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Sí Se Puede : Effective Advocacy with Latino Immigrant Populations. Case to Cause. You’re working with a family who discloses that they don’t have electricity because the power company won’t turn it on without a Social Security Number on the account.

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case to cause
Case to Cause
  • You’re working with a family who discloses that they don’t have electricity because the power company won’t turn it on without a Social Security Number on the account.
  • Your client is distraught because her teenage daughter has started to skip school, after having great grades. You find out that the girl was told by a prejudiced school counselor that “it doesn’t matter what classes she takes; she’ll just end up pregnant like the rest of the Mexicans.”
  • An undocumented man has a stroke; he’s recovering in the hospital but must be discharged, but no facility will take him without insurance coverage.
  • In your domestic violence shelter, you have a survivor who is undocumented; her abusive husband and her children are all U.S. citizens.
  • Your client is a Lawful Permanent Resident; her husband dies suddenly, leaving her to care for their 3 children. She speaks little English despite having been in the U.S. for 6 years.
  • Your 76-year-old client has been a LPR since 1999, but her limited English makes her ineligible for naturalization. She has serious disabilities and needs nursing home care.
  • Marta comes to you pregnant, undocumented, and desperate. Her husband has just been deported, and she is due to give birth in 3 weeks. She is afraid to travel back to Guatemala in her condition. She has never seen a doctor and doesn’t know what to do now that she is alone.
some definitions to start
Some Definitions to Start
  • U.S. Citizen
  • Lawful Permanent Resident
  • Hispanic v. Latino v. Chicano v. “Mexican”
  • Undocumented Immigrant
  • “Illegal Alien”
  • Refugee
  • Asylee
  • Mixed-status Family
  • English-Only v. Official English
  • Non-immigrant
myths v realities
Myths v. Realities
  • An estimated 60% of Hispanics in the U.S. are native-born.
  • Approximately 64% of all Hispanics in the U.S. are of Mexican origin.
    • Central Americans in the U.S. are more likely to be foreign-born than Mexicans.
  • 51% of Hispanics (and 58% of the foreign-born) are married.
  • 27% of Hispanics, compared with 13% of all Americans, live in families with 5 or more people.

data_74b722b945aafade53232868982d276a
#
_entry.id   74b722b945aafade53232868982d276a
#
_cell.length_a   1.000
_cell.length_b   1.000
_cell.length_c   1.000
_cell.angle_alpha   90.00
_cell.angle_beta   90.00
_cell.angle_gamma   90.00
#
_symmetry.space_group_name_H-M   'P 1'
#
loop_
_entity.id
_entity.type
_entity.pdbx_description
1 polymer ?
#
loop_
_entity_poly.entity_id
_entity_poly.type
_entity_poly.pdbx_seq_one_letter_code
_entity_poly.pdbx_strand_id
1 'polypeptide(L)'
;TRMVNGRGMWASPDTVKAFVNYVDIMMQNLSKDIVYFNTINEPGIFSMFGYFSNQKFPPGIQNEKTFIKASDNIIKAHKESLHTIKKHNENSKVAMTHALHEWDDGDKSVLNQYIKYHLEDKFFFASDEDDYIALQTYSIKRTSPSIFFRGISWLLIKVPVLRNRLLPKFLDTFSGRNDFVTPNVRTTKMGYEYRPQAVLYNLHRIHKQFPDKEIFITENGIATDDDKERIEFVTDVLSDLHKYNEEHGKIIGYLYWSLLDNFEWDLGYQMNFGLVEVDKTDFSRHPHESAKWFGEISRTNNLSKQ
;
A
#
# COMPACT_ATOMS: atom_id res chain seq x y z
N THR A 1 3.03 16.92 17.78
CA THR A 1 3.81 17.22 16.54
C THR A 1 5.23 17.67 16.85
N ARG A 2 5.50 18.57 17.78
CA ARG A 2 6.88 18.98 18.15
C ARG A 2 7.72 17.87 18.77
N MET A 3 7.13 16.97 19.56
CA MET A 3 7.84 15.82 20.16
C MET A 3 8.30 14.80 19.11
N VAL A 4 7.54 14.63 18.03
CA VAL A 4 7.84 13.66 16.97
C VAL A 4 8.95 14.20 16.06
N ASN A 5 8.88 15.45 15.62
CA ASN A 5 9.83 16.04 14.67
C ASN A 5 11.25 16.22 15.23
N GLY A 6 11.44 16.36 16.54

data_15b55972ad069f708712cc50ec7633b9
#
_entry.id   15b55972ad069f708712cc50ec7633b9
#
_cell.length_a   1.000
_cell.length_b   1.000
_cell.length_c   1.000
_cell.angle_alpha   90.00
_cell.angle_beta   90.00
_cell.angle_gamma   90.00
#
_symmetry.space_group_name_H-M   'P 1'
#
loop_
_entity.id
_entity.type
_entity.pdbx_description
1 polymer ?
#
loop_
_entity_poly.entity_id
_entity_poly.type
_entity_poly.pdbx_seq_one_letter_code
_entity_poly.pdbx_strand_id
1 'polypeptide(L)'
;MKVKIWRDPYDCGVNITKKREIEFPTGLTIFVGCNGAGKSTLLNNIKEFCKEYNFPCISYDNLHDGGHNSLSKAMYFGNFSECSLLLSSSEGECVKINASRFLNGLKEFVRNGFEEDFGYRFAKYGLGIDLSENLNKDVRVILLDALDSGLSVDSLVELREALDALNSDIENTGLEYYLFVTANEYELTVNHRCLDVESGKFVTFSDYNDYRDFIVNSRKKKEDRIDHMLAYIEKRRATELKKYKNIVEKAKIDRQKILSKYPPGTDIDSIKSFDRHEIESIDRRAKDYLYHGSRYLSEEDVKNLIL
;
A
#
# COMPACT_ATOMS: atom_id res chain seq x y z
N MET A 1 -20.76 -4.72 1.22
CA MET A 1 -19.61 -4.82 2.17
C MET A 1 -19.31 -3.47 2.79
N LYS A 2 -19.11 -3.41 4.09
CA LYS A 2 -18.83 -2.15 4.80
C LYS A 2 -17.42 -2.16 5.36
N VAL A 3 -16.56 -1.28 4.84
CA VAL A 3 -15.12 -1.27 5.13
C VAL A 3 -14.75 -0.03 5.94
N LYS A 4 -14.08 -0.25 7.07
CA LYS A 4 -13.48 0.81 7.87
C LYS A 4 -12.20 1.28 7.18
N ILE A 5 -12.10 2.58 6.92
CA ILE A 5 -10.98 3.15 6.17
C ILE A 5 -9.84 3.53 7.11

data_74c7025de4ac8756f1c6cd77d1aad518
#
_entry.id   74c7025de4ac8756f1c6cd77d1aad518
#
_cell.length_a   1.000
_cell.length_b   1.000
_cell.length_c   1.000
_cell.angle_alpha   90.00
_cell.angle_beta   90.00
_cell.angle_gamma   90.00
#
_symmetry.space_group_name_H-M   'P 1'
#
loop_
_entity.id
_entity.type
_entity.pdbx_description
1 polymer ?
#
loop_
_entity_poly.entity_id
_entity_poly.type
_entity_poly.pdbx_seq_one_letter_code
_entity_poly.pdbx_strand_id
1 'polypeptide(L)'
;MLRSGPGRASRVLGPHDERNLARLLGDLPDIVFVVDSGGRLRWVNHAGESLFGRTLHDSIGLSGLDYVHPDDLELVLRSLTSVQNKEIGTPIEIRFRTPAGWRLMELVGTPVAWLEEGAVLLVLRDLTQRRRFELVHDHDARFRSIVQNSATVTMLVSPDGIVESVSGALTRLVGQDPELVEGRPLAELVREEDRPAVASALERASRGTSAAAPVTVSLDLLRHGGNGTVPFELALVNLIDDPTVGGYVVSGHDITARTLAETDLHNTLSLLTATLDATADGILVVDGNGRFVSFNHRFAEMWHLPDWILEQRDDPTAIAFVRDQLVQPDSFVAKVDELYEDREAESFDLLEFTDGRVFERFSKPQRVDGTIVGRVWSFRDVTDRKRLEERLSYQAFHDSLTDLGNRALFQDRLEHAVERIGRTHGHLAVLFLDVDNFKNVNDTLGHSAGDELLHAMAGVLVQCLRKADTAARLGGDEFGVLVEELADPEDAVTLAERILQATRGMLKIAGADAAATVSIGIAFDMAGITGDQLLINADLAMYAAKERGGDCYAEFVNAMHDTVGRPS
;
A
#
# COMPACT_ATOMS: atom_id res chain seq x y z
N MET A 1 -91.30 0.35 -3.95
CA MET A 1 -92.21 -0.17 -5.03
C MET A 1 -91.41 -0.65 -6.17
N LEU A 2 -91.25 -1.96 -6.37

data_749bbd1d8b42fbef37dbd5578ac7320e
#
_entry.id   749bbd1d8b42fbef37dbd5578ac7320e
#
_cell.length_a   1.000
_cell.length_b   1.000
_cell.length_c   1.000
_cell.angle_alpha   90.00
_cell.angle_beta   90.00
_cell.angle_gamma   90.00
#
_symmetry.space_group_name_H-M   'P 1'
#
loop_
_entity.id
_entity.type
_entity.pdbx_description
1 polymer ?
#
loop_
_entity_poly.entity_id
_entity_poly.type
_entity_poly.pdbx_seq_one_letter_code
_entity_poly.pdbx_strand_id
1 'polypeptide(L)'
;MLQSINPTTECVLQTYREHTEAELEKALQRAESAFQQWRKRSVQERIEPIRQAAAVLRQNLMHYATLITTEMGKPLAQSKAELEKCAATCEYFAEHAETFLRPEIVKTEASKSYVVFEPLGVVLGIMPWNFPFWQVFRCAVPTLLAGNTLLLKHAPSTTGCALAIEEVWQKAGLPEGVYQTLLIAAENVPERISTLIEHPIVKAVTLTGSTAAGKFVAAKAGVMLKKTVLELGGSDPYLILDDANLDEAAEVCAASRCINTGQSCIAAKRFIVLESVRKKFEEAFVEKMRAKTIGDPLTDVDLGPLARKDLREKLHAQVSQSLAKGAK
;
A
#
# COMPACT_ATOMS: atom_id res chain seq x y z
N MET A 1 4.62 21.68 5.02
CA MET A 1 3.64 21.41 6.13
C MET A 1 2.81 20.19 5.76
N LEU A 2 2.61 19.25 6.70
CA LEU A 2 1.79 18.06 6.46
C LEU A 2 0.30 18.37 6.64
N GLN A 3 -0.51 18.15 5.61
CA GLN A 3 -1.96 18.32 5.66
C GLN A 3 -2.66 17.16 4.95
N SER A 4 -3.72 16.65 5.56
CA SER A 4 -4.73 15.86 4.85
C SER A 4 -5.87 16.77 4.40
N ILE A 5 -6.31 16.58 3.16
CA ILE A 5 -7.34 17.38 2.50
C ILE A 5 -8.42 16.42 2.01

• 31% of Hispanics speak only English at home.
    • 50% speak Spanish at home but also speak English ‘very well’, and 18% speak English less than very well.
  • In 2000, 91% of Latinos lived in urban areas in the U.S., but suburbanization is increasing.
  • Latino unemployment rates are similar to non-Latino whites’ and significantly lower than rates for African Americans and Native Americans (5.2% in mid-2006).
  • For most of the past decade, Latinos have accounted for more than 40% of new workers added to the U.S. labor market (90% foreign-born).
landscape of injustice
Landscape of Injustice
  • 24% of Hispanic families earned less than $20,123 in 2006.
    • 29% of Hispanic children and almost 20% of Hispanic elderly lived in poverty in 2006.
    • Hispanics have the lowest home ownership rate of any ethnic/racial group, at 46%.
  • 24% of Hispanics (and 34% of the foreign-born) have less than a 9th grade education.
  • 28% are high school graduates, and only 12% are college graduates.
  • A Mexican with LPR will wait ~18 years to bring spouse and minor children to the U.S.; a U.S. citizen from Mexico waits 15 years to bring a sibling.
  • Immigrants are suffering especially in this recession; the unemployment rate for foreign-born Hispanics increased from 5.1% to 8.0%, from the fourth quarter of 2007 to the fourth quarter of 2008 and has continued to outpace the unemployment rate of the native-born.
is an immigrant eligible for benefits
Is an Immigrant Eligible for Benefits?
  • Is the benefit a public or privately-funded service?
    • If it’s a public benefit, at what government level, and with what specific funding?
  • What is the immigrant’s immigration status?
  • If the individual is lawfully present, is he/she a ‘qualified immigrant’?
  • What are the specific rules for eligibility for the benefit?
  • What, if any, possible consequences are there for the individual if he/she uses services for which eligible (related to public charge, privacy)?
  • What barriers to service may exist (language, cultural insensitivity, etc…)?
navigating eligibility federal programs
Navigating Eligibility—Federal Programs
  • U.S. citizens
    • By birth (in US, Puerto Rico, Guam, Virgin Islands, Northern Mariana Islands)
    • By acquisition (at birth, through US citizen parent)
    • By derivation (through parent’s naturalization)
  • Nationals
    • persons born to countries under possession of U.S. (e.g. American Samoa)
  • Qualified Immigrants
    • Lawful Permanent Residents (LPR)
    • Refugees and Asylees
    • Persons granted withholding of removal/deportation
    • Persons paroled into the U.S. for at least one year
    • Cuban/Haitian entrants
    • Certain “battered spouses and children”
rules after 1996 welfare law prwora
Rules After 1996 Welfare Law (PRWORA)
  • Federal public benefits generally limited to
      • Citizens
      • “Qualified” immigrants
  • 5 year bar
      • applies in select federal programs to immigrants who enter after 8/22/96 – even if they have “qualified alien” status (also a reason to encourage people to naturalize)
      • for this, and other reasons, it may be relevant whether a person entered before or on/after 8/22/96 (if LPR)
  • States can use state funds to cover others
      • non-qualified immigrants or qualified immigrants during their first five years
      • approximately half of all states provide some state-funded benefitsto immigrants ineligible under federal rules
examples of federal programs open to everyone
Examples of federal programs open to “everyone”
  • Women, Infants & Children (WIC)
  • School lunch programs
  • Emergency Medicaid (for treatment of emergency medical conditions)
  • Disaster relief (not necessarily rebuilding aid), immunizations, most public health